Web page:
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Brain Res Bull. 2005 Dec 15;68(1-2):4-15. Epub 2004 Dec 18.

Dyskinesias and dopamine cell replacement in Parkinson's disease: a clinical perspective.

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1
Department of Nursing, Lund University, P.O. Box 157, SE-221 00 Lund, Sweden. peter.hagell@omv.lu.se

Abstract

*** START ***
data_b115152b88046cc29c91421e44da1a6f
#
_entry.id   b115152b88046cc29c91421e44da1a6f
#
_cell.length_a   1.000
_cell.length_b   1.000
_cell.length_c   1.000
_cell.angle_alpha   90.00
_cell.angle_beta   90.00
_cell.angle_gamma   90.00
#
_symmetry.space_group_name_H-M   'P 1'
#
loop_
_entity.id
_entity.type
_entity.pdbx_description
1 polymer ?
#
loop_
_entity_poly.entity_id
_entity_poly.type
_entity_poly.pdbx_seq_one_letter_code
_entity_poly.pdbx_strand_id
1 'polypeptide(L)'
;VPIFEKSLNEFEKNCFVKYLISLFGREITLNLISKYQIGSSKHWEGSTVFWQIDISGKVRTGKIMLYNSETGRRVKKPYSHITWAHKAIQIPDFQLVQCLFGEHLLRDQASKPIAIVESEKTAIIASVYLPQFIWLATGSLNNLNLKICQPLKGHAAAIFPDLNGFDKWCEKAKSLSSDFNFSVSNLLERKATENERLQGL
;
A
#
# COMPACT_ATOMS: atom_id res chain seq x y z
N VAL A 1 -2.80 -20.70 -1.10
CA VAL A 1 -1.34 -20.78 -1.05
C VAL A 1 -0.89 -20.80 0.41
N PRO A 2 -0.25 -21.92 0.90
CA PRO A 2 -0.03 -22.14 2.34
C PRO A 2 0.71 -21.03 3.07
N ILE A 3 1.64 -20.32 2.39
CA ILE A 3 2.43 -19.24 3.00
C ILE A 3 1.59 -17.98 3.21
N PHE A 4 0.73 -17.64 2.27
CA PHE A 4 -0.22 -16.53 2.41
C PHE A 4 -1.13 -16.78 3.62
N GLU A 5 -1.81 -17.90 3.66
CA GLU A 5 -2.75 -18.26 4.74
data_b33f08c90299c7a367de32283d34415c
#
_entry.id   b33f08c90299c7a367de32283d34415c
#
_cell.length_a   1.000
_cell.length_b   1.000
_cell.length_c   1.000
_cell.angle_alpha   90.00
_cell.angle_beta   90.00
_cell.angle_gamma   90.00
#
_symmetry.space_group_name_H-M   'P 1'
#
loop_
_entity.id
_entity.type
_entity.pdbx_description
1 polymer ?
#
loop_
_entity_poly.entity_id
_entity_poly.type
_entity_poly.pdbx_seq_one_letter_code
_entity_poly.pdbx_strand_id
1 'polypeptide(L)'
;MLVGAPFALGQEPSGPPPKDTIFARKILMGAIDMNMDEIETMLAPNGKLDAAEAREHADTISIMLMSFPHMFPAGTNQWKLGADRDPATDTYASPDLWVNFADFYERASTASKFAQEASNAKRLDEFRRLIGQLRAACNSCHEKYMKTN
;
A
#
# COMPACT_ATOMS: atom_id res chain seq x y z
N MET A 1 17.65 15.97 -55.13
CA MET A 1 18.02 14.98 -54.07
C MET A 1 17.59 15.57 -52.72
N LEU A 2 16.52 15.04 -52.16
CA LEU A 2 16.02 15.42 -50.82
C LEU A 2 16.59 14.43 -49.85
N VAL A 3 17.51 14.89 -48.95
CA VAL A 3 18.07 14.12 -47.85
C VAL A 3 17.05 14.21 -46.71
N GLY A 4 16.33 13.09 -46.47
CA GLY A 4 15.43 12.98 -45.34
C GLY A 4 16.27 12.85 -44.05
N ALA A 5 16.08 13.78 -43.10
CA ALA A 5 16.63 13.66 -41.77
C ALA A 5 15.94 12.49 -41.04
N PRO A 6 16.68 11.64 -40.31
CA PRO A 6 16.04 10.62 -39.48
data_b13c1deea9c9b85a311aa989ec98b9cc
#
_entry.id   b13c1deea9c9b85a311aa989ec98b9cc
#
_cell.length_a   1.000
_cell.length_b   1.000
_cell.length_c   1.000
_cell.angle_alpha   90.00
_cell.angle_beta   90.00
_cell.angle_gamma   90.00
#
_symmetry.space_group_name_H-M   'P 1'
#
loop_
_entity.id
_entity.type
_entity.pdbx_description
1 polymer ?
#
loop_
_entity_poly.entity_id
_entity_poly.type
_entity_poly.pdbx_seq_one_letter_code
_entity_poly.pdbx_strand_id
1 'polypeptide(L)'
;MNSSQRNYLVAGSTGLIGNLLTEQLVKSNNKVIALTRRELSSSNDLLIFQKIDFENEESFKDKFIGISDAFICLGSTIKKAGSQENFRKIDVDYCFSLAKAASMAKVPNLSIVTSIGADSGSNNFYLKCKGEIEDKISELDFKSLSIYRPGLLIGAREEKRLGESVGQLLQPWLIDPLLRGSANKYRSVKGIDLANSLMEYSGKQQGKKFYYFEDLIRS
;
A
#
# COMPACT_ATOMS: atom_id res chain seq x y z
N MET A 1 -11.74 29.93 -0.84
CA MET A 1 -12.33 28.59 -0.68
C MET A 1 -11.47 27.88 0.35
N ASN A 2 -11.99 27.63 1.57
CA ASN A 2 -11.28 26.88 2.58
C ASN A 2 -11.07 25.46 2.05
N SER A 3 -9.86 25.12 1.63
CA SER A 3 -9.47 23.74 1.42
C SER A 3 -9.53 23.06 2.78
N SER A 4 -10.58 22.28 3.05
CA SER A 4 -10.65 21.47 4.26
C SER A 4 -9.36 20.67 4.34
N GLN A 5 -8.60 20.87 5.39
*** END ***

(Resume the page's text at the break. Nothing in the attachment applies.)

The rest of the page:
Both increased and decreased dyskinesias have been reported from open label clinical trials of transplantation of human embryonic dopamine rich tissue in Parkinson's disease patients. In the first double-blind clinical transplantation trial, 15% of the grafted patients developed severe postoperative dyskinesias in the "off" phase. Since then, postoperative off-medication dyskinesias have been reported from two additional series of grafted patients. However, such dyskinesias are probably not a novel phenomenon. These dyskinesias have shown a different temporal development postoperatively compared to the antiparkinsonian graft effects, and no significant relationship with the magnitude of graft-derived dopaminergic reinnervation or symptomatic relief. However, positron emission tomography studies have indicated that an unbalanced putaminal dopaminergic function may contribute to this postoperative complication. While there is little doubt that intrastriatal grafts can induce dyskinesias, these appear to differ from common drug-induced dyskinesias. The term graft-induced dyskinesias (GID) is therefore suggested to more clearly identify this complication. While GID bear some phenomenological resemblance to biphasic drug induced dyskinesias, the mechanism(s) behind this complication remains obscure. Available data are scarce but allow for hypotheses to be generated that could (and should) be addressed in experimental animals.

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